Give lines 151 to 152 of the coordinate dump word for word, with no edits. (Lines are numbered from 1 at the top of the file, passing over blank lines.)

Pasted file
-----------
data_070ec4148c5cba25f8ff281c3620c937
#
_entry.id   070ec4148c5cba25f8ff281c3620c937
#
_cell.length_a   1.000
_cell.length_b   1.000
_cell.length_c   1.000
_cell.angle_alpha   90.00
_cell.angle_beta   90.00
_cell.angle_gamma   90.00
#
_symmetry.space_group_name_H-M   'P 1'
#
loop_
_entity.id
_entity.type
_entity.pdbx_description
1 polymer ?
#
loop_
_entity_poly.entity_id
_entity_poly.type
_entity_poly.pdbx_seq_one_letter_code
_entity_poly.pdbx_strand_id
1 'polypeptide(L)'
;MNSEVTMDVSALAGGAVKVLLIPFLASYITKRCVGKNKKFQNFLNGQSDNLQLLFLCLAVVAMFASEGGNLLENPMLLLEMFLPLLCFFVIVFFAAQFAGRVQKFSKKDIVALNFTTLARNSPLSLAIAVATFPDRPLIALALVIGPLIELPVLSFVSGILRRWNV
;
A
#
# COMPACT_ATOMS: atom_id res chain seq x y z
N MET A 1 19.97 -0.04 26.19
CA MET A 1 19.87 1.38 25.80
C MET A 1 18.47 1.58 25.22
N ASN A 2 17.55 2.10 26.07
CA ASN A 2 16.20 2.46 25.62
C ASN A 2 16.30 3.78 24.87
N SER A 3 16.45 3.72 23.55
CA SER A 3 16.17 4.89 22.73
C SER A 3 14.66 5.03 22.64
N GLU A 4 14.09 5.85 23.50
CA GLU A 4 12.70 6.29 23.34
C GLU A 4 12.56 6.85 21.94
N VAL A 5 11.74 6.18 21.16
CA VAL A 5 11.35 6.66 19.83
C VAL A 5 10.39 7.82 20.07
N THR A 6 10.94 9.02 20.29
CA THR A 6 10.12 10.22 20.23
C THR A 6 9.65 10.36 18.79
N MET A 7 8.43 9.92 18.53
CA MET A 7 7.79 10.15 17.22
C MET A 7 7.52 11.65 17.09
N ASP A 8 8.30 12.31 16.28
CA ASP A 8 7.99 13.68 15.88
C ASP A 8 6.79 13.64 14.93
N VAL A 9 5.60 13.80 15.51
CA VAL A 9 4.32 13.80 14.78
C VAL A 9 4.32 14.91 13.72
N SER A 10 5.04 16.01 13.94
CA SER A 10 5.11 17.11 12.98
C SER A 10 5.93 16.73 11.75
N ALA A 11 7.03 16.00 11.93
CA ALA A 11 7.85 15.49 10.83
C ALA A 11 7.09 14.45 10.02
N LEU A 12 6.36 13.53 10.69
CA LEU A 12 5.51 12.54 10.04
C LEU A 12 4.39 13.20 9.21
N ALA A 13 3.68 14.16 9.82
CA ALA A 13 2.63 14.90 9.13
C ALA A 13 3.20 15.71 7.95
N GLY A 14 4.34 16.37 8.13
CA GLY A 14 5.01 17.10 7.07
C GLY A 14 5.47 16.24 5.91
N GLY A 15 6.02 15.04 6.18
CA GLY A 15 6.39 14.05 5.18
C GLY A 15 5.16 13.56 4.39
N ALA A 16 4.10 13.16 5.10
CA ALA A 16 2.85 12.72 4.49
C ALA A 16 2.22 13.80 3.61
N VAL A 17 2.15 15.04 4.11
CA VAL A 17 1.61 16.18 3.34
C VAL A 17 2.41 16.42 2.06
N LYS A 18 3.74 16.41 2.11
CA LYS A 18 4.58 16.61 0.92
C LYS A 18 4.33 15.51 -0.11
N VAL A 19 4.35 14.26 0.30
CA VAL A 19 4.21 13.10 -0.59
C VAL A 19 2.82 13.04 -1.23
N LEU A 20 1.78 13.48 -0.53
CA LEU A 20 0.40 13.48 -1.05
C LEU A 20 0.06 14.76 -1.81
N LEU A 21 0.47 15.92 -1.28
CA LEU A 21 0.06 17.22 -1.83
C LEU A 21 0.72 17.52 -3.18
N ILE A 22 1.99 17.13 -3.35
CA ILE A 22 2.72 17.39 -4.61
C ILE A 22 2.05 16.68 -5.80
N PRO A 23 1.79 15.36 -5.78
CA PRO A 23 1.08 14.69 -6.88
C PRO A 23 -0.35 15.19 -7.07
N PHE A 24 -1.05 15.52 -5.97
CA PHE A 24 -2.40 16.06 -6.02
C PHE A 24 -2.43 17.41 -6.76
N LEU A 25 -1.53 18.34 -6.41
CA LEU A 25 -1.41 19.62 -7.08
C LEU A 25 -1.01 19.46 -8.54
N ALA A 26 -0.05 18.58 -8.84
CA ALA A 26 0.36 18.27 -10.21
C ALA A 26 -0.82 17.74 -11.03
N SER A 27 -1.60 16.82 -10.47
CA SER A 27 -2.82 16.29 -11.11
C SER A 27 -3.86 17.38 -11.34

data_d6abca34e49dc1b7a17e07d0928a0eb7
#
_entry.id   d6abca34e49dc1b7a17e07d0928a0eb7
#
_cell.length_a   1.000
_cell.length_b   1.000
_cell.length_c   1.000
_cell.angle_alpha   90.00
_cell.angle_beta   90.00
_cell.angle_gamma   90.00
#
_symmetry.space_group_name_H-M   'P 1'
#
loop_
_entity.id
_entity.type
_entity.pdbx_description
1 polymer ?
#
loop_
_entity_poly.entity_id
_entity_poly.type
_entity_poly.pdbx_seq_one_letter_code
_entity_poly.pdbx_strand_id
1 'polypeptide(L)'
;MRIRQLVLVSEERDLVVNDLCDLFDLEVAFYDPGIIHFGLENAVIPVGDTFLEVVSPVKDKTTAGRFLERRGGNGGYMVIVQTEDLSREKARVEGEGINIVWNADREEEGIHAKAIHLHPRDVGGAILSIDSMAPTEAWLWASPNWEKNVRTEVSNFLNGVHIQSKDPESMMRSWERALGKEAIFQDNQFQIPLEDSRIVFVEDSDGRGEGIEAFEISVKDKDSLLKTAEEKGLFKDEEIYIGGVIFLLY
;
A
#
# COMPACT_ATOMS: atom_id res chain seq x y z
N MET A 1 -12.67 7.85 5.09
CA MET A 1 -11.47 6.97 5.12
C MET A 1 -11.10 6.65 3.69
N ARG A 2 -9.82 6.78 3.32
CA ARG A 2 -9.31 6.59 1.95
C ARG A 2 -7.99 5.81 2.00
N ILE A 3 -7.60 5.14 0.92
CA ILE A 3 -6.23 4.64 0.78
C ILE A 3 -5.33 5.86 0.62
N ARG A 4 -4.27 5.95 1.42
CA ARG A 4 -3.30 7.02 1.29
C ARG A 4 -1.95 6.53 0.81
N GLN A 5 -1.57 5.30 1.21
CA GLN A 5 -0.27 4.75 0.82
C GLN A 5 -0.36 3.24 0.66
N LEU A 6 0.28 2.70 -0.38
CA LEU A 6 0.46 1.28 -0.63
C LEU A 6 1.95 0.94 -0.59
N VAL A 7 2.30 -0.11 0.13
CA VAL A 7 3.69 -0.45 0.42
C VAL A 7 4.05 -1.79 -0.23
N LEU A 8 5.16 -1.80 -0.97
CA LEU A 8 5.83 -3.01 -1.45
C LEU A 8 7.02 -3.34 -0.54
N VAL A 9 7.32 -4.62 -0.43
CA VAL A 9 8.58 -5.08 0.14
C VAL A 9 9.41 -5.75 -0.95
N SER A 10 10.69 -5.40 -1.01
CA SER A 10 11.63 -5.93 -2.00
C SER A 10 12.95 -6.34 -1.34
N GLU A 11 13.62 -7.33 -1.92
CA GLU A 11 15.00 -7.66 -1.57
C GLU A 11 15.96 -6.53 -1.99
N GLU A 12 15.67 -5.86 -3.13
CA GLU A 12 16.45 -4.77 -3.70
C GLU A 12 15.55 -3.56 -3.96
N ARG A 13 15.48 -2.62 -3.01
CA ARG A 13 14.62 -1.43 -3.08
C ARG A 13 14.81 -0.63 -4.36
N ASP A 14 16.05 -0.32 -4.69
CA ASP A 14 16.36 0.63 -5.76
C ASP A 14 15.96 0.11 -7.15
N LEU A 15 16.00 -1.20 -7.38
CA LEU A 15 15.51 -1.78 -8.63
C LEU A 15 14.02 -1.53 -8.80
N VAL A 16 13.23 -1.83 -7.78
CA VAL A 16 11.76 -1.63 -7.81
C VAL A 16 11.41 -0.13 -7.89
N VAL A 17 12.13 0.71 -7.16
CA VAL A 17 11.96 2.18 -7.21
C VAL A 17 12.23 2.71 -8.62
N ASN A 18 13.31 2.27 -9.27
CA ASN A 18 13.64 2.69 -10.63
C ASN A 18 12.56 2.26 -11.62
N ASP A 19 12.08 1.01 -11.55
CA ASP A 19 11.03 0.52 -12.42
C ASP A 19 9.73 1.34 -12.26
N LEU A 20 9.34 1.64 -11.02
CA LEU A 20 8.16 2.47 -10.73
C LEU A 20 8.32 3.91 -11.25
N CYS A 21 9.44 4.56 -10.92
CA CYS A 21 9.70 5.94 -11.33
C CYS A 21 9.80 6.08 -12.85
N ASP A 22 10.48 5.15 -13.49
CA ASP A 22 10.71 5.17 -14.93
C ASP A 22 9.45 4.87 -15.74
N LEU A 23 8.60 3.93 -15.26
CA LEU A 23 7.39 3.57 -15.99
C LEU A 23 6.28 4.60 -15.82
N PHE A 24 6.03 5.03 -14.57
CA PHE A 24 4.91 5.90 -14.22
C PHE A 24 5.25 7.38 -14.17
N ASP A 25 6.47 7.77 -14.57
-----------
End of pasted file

N ARG A 4 -4.27 5.95 1.42
CA ARG A 4 -3.30 7.02 1.29